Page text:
(That's Pope St. Pius X.) The Archdiocesan Seminary. (No website) On Aarey Road in Goregaon (E). On Monday a week ago (my last day in Bombay), I went out to visit a good friend of mine, a Jesuit priest, who teaches at the Seminary. I've known Fr. K for years now, from back when he was a Deacon assigned to Station Parish (Our Lady of Perpetual Help, right across from the main railway station. One grew used to the train horns during Mass) in Pune, and worked with the youth group (that was the year I was taking formal classes to prepare for Baptism, from a Dutch missionary of the Mill Hill congregation). One memorable trip was to visit the little village of Jejuri, a pilgrimage center for the popular local god Khandoba. It's there that K said something that I still remember. "Hinduism deifies everything. Except one's fellow human being!" K later studied in the US, and I got to visit him there as well.
St. Pius is situated on a large, green, tree-covered plot, not too far from Goregaon Station, on a long winding driveway away from the noise of Aarey Rd. (a major E-W thoroughfare in the northwest. It passes the Western Express Hwy to go on to the Aarey Dairy, and, if I'm not mistaken, is also one of the access points to Film City, the heart of Bollywood.) K is waiting to greet me, and takes me up to a cafeteria for some chai and Shrewsbury biscuits (just sent over from the nuns at the hill resort of Mathearn!). As we chat, several of the faculty (all priests) come in and out and join us for a bit, including one of the Auxiliary Bishops (who also teaches here). There's a lot of curiosity about the Church in the US. A few priests who've been there comment appreciatively about the vibrancy that they've encountered (one compares it to France where he'd been most recently).
[Incidentally, no one wears a Roman collar. Black is oppresive in India. I've only seen a priest in a Roman collar once -- on stage, during last month's celebration honoring Cardinal Dias. He was the MC (the priest, not the Cardinal!), if I recall correctly. Most priests wear street clothes, or white cassocks. The swish of a white cassock on the long halls of St. Xavier's College, my alma mater, is almost legendary! Many Jesuits also have their own informal uniform of a kurta over trousers or jeans and sandals. This is also the stereotypical outfit of generally progressive NGO types and social workers, called jholawallas after the regulation jhola or cloth bag, slung from the shoulder. This was my uniform in college and what I wear most of the time, minus the jhola [I've graduated to a backpack!], in India.]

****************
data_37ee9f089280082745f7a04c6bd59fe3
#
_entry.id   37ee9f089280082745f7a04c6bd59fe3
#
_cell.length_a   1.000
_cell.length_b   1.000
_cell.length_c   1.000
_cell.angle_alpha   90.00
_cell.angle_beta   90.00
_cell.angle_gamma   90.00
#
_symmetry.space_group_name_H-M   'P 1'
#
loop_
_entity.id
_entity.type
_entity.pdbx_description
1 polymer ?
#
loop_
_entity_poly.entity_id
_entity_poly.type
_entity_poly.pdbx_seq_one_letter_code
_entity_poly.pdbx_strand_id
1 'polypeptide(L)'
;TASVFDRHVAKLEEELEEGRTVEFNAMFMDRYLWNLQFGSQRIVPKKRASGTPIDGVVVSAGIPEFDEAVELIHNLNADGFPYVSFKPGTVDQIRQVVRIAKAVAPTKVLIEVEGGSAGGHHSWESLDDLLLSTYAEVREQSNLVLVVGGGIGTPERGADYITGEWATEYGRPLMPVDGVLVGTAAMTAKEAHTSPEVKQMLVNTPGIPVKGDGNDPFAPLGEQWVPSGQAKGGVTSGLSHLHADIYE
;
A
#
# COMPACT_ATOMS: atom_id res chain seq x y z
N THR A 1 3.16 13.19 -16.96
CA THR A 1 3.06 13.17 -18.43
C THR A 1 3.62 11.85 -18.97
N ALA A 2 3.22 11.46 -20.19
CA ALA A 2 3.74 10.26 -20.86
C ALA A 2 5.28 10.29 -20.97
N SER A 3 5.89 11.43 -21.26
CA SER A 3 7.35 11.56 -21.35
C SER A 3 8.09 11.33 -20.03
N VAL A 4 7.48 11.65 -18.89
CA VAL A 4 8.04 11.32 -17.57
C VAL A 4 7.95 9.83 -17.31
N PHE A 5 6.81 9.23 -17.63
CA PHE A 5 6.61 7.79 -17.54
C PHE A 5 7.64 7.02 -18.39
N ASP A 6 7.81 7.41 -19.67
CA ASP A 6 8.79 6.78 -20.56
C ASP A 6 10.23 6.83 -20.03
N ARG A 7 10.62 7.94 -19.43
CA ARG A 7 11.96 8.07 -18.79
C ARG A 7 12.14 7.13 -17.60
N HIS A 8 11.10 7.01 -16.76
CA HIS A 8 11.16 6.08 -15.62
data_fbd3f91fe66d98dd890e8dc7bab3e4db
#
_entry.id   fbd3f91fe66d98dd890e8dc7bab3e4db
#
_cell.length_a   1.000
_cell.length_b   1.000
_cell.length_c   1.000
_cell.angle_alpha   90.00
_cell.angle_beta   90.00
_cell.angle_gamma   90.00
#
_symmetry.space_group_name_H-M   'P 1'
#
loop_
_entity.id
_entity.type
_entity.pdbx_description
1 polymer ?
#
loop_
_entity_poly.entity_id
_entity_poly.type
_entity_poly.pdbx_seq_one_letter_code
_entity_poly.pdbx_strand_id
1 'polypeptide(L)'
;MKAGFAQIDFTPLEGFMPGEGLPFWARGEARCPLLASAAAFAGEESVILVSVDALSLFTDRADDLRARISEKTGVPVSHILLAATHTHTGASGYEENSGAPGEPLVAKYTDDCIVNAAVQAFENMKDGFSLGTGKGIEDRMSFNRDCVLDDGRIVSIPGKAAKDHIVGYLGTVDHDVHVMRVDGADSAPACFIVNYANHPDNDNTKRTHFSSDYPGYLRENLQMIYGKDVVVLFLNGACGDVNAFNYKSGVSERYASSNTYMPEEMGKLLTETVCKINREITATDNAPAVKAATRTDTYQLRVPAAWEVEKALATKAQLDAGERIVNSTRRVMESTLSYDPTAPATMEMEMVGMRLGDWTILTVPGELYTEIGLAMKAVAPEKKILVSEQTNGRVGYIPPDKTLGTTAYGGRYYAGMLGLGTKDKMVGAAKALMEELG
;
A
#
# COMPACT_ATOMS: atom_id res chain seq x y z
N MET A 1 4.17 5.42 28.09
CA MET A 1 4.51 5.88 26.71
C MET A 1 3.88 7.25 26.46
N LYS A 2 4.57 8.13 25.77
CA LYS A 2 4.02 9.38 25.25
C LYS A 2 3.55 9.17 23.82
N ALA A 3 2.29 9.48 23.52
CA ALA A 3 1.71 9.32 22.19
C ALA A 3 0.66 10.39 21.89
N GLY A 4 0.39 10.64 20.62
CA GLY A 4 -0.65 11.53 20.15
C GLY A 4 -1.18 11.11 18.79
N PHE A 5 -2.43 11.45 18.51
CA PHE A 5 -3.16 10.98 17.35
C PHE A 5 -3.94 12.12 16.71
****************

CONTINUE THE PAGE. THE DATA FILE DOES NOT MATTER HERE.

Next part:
K had asked me to talk about my spiritual journey to two of his classes. I spend a few minutes in his room putting my thoughts together. About 40 or so students (and a couple of faculty, including a genial old Jesuit from Barcelona) show up, almost all seminarians, with a couple of religious sisters and one laywoman. I stick to the timetable -- 25 minutes of talking followed by Q&A. I thought it was generally well received. The questions were about my own story, ("What do your family and relatives think?") or about the US ("are the youth engaged with the Church?" "what is formation like in US seminaries?" [Like I know!]). I thought it a little strange that suddenly I was the spokesman for the Catholic Church in the United States!
I joined the seminarians and faculty for lunch -- preceded by the Angelu and the blessing. Faculty and students sit together in groups of a dozen or so scattered across a large airy hall. The food was simple but nutritious and filling, and I took a huge helping of crispy Bombay Duck (No, it's not fowl).
After lunch and the obligatory walk around the gardens (must be a custom in Indian seminaries -- the driveway at the Jesuit formation house in Pune, De Nobili College, was full of perambulating seminarians after a meal!) we went back up to K's room and solved the various problems plaguing the church and society. Satisfied that the world would be so much better if we were in charge, I took a rick back to Goregaon Station.